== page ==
Writing the Past
Ernest Hemingway said, Writing is easy, you just sit at the typewriter and bleed
by Hank Trout
On the Monday after Easter, I learned from mutual friends that Irene Smith, the renowned massage therapist, had died Sunday night. Irene had been something of a legend here in San Francisco’s HIV community since the early 1980s. As AIDS raged through the city, at a time when even healthcare providers were afraid to touch those of us who had AIDS, Irene insisted upon touching us, holding our hands, massaging our exhausted, wasting bodies. The staff at San Francisco General’s Ward 5B [A&U, November 2019] remember Irene’s angelic presence and the many hours she volunteered there, massaging and soothing the dying patients.
As I set about duly gathering information about Irene’s life and quotes of remembrance from her co-workers and closest friends for the “In Memoriam” that I wrote for her [see Tribute, this issue], I realized, to my shock, that Irene’s is the eleventh “In Memoriam” that I have written for A&U in the five years I’ve written regularly for the magazine.
In just five years, I’ve written farewells to scientists and doctors (Drs. Mathilde Krim and Joseph Sonnabend); writers (Michael Friedman, John Ashbery); activists (Larry Pettit, Ken Jones, Andy Valez, Denis Peron); a healer (Irene Smith); and icons (Larry Kramer, Timothy Ray Brown). Although I knew only three of them personally, each of these people had a profound impact upon my life. Writing about their deaths brought back painful memories of writing friends’ obituaries for the Bay Area Reporter, but it also brought me some clarity about my writing and about my difficulty with facing the past.
In late 1982, after several years of writing a lot of fiction, I suddenly couldn’t write any more. I knew I should be writing about all the chaos and fear and grief consuming all of us at the time, and I wanted to, but I just couldn’t. It was all too painful, too all-consuming for me to write about it concurrently. Besides, who had time? As another writer friend told me some years ago, “When you’re up to your elbows in bedpans, it’s hard to find time to write about being up to your elbows in bedpans.”
But when my then-fiancé Rick convinced me in 2015 that I must start writing again, I knew he was right——that if I don’t write what I remember about those years, the Plague Years, those stories will die when I do. Feminist writings taught me that we control our history only if we write it ourselves. So I started writing again. I promised myself that I would memorialize friends lost to AIDS, those who took care of us, and those who fought with us. As a survivor, I owe those people so much.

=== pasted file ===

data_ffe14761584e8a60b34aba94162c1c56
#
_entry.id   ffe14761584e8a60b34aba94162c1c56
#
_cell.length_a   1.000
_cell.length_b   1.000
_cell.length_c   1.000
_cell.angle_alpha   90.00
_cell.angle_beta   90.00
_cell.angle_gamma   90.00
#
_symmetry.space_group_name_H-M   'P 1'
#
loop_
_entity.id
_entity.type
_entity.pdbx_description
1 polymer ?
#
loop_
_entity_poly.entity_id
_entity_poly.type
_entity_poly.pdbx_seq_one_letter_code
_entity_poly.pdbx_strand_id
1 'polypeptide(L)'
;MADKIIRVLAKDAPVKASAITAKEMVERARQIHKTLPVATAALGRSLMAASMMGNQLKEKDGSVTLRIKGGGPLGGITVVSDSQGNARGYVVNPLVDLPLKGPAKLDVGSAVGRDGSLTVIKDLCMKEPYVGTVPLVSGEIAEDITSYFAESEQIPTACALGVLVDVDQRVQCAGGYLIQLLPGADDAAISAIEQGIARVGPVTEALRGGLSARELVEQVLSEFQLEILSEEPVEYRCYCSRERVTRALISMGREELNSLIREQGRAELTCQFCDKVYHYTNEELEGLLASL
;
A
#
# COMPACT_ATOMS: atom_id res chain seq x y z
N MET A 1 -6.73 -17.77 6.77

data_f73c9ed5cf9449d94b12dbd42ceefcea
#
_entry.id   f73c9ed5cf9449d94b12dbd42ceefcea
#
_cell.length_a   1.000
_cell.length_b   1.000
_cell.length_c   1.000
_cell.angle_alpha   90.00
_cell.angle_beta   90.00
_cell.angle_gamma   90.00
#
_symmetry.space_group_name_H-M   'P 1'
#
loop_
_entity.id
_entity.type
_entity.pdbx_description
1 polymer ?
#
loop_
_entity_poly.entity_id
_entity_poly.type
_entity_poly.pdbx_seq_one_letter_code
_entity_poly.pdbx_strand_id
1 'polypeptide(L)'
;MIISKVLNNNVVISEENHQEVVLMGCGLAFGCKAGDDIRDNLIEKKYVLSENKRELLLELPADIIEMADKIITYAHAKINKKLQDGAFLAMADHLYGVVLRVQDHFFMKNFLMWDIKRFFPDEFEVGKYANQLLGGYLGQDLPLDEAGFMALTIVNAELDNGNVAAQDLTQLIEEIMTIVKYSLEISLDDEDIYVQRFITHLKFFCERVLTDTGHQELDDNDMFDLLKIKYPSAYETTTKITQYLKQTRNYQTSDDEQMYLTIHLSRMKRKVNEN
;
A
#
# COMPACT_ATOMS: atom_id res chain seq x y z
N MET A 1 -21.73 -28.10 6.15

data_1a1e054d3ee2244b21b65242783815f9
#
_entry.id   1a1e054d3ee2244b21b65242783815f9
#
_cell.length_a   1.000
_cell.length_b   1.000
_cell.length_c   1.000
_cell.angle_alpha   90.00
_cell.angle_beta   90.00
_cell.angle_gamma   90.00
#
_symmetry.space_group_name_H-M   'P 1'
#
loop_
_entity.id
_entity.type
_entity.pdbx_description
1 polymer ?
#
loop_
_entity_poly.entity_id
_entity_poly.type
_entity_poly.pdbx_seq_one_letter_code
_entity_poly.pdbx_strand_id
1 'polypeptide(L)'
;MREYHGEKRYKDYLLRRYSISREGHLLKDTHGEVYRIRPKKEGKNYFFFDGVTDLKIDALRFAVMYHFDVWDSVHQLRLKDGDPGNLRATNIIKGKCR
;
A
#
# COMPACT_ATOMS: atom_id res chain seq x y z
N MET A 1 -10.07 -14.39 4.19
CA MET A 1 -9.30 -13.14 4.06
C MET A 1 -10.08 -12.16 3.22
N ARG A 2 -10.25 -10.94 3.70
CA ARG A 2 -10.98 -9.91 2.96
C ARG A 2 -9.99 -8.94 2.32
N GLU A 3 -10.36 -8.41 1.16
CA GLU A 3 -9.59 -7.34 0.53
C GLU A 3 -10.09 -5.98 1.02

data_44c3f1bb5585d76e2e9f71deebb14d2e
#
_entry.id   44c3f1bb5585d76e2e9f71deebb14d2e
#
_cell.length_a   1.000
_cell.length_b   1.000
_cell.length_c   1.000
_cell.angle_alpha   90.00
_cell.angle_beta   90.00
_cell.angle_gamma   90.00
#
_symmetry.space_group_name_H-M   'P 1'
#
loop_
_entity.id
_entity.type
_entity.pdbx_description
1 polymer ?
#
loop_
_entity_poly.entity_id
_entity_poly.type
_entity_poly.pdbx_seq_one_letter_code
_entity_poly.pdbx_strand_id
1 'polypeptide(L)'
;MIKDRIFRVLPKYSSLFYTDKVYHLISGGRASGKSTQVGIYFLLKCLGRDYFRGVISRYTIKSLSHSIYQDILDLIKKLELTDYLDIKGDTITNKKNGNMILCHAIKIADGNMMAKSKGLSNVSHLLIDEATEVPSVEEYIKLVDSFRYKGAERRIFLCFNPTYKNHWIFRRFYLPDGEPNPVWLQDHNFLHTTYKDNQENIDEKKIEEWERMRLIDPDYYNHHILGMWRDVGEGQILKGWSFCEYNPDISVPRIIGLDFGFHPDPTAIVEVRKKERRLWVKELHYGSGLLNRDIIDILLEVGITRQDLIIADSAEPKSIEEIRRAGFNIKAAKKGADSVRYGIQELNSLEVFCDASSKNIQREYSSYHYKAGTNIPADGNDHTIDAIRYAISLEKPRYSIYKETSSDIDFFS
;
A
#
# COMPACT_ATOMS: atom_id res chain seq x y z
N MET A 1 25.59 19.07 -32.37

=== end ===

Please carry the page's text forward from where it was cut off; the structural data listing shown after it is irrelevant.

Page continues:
I quickly discovered that, even with the passage of thirty-three years, some of what I remember was still too painful to write about.
I’ve tried. The first two things that I wrote in 2015, after writing nothing for thirty-three years, were profiles of two friends who died in the 1980s—my co-worker Dean and my best buddy Jim. And then I stopped writing about friends lost to AIDS. It just hurt too much. Both of those pieces are relatively short, but each took weeks to pound into the keyboard. Each sentence felt like a bloodletting, like ripping open old wounds and bleeding all over the page. I cried for Dean and Jim, cried for what might have been, more during those weeks than during all the years since they died. Recreating dialogue, I “heard” their voices again, remembered crying with them, remembered the last time I saw them, the last time I heard their real voices. Writing about them hurt every bit as much as I had suspected it would.
Nearly six years since I started to write again, it still hurts like hell to remember and write about that time. I honestly don’t know how other writers have done it. Every time I’ve tried to write about any of my other friends lost to AIDS, I’ve been unable to remember them without “reliving” all the emotions, all the pain, all the hopelessness, all the fear we endured. Thus far, every time I’ve tried to write about Tom, or Hennig, or Rex, or any of the many others, their memories paralyze me. I sit gazing through tears at the keyboard in frustration, and those stories go untold.
I cannot help wondering how many other stories out there go untold because they are too painful to write. How do we safeguard our own history when remembering and contextualizing parts of that history is so paralyzing? How can one achieve the historian’s objectivity when writing about lost friends and lovers? If it’s too painful to write, is our history doomed to be incomplete?
Writing Irene’s “In Memoriam” and remembering the ten others I’ve written, made me realize that I haven’t kept my vow to memorialize lost friends; I haven’t been as good an historian as I promised. I still haven’t learned how to write about the lives of lost friends without suffering from memories of them—to reconcile my obligation to write about them with the pain of writing about them. Maybe someday I’ll achieve the emotional distance I need to write about lost friends, the same kind of objectivity I’ve brought to writing each “In Memoriam.” Like Larry, Irene, Ken, and the others we’ve lost, they deserve no less.
Hank Trout, Senior Editor, edited Drummer, Malebox, and Folsom magazines in the early 1980s. A long-term survivor of HIV/AIDS (diagnosed in 1989), he is a forty-year resident of San Francisco, where he lives with his husband Rick.